Flashpoint: Ferguson, Missouri

Jesus prophesied, “Because lawlessness will abound, the love of many will grow cold” (Matthew 24:12). Are we seeing that in the news—and in our own lives?

In the aftermath of the decision by the grand jury that officer Darren Wilson would not be indicted in the death of Michael Brown, how much love was being expressed in Ferguson? Along West Florissant Avenue, businesses were being looted, buildings were being burned to the ground, and rocks were being thrown at reporters.

A banner proclaiming “Season’s Greetings” was being engulfed with smoke, tear gas and the sounds of gunfire. In a season when “peace, goodwill toward men” is often touted, people were aggressively cursing the police and stealing from others.

There were calls for nonviolence from government leaders—all the way up to President Obama—but to no avail. There was little love being expressed toward fellow man. And things will get worse and worse because of sin—which is the breaking of God’s laws. So, what are we to do?

It doesn’t matter whether we are older or younger, male or female, black or white, Asian or Hispanic, conservative or liberal—we all need to repent!A message for all

The apostle Peter succinctly says it all: “Repent therefore and be converted, that your sins may be blotted out, so that times of refreshing may come from the presence of the Lord” (Acts 3:19).

This message is for every human. It doesn’t matter whether we are older or younger, male or female, black or white, Asian or Hispanic, conservative or liberal—we all need to repent!

Over the millennia, humanity has tried getting along with others. Yet wars and violence have continued to erupt. God has sent messengers (prophets) with warnings, but humanity has consistently rejected any call to repent (change).

The only One who can bring about real peace is Jesus Christ. He is prophesied to return to this earth and will establish His reign as King of Kings. And there will be peace! There will be no more looting or stealing, and there will be no more killing (see Isaiah 2:1-4).

There will also be proper “judgment and justice” (Isaiah 9:7) in His Kingdom.

How do we repent?

First, we must acknowledge error. We must admit that we don’t know how to live at peace apart from God’s directions. Thousands of years of human experience have proven that point. We have to admit we need God! We need His ways and laws that make for peace.

Psalm 119:165 says, “Great peace have those who love Your law, and nothing causes them to stumble.”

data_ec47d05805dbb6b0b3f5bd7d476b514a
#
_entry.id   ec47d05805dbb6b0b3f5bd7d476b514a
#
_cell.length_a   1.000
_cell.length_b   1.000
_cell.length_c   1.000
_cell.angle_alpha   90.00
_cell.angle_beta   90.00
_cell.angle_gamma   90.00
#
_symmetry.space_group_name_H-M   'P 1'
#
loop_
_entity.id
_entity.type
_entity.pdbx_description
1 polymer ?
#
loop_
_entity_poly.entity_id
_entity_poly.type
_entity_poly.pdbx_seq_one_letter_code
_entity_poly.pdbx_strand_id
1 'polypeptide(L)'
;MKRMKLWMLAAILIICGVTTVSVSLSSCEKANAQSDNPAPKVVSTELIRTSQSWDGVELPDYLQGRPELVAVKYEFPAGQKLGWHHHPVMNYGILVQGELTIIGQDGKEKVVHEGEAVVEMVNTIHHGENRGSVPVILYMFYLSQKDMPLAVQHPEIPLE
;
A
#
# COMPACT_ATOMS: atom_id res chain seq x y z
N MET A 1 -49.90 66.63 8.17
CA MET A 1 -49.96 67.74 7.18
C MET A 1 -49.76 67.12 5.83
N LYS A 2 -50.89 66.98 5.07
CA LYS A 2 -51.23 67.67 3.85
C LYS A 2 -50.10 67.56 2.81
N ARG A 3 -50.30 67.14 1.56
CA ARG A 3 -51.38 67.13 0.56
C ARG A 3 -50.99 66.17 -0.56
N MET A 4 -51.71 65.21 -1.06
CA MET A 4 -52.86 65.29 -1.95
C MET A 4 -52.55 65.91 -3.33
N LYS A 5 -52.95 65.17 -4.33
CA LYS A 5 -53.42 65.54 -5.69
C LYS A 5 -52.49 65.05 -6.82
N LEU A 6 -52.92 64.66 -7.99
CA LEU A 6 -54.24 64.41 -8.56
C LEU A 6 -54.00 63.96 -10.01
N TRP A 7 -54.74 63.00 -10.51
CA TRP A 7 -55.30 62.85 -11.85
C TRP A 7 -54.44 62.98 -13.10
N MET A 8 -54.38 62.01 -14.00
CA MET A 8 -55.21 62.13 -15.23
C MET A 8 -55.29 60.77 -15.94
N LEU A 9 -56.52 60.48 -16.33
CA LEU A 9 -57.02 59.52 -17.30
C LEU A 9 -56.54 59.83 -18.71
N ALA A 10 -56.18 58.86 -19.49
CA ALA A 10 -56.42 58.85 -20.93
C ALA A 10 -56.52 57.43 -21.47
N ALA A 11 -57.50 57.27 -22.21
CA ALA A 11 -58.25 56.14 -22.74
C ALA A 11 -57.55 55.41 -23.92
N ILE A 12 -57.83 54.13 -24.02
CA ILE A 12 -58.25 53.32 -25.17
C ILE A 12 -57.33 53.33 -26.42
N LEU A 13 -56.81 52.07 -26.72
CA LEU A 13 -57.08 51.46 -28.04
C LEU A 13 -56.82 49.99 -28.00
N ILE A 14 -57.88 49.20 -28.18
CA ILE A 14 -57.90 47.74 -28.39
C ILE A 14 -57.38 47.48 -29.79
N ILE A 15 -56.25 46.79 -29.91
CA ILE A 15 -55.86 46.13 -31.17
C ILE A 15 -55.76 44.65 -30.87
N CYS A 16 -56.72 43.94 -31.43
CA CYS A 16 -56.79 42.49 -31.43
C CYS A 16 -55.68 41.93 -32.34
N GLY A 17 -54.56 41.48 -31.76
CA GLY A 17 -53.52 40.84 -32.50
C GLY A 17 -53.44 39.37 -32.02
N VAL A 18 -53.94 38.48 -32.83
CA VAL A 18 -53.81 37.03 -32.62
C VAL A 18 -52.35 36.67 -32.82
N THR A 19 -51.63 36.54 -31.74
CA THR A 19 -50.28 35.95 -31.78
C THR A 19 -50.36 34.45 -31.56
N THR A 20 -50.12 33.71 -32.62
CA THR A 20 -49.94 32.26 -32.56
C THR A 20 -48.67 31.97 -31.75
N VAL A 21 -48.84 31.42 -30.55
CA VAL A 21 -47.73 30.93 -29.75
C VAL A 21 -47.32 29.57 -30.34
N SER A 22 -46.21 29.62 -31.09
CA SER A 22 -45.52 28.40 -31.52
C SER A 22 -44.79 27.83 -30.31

This means that we need to start changing our lives now. Do we steal? We may be at home, watching the news unfold in Ferguson, and condemn the looting—but do we steal?

Do we honestly report our wages for income tax purposes? Do we take items home from our workplaces that are not ours? Do we shoplift? If so, we need to stop stealing!

Do we lie? Do we tell our children that there is a Santa Claus, when we know there isn’t one? Do we lie about our age to get alcohol? Do we lie in our business in order to sell an item? If so, we need to stop lying.

Do we view online pornography and think that is not adultery? Do we lust after another man’s wife? If so, we need to quit committing adultery.

Do we get into road rage—into uncontrollable anger against someone else? Do we hate our neighbor? Jesus taught that such anger is spiritually as sinful as murder (Matthew 5:21-22). If we have deep-seated anger against someone, we need to quit being angry.

In other words, do we condemn the actions of the protestors in Ferguson, but excuse our own behavior when it comes to lying, anger, stealing and committing adultery? If so, perhaps the real message from Ferguson is that we need to look inwardly to see where we personally fall short.

Examining ourselves

No doubt, the behavior of some in Ferguson is atrocious. Human history has taught that there are times when the more sinister nature of human beings comes out in violent ways. But the real message is seeing that same nature subtly show up in our own lives. “For whoever shall keep the whole law, and yet stumble in one point, he is guilty of all” (James 2:10). You and I may not be looting, but are we breaking the laws of God in other ways?

Continue to pray for peace and reconciliation in Ferguson—but also pray for help to overcome these underlying problems in your life!

For further information, download our free booklet Change Your Life! It is important that we change now!

About the Author

John Foster

John Foster

John Foster grew up in the Chicago, Illinois, area and began attending the Church of God with his parents in 1958.

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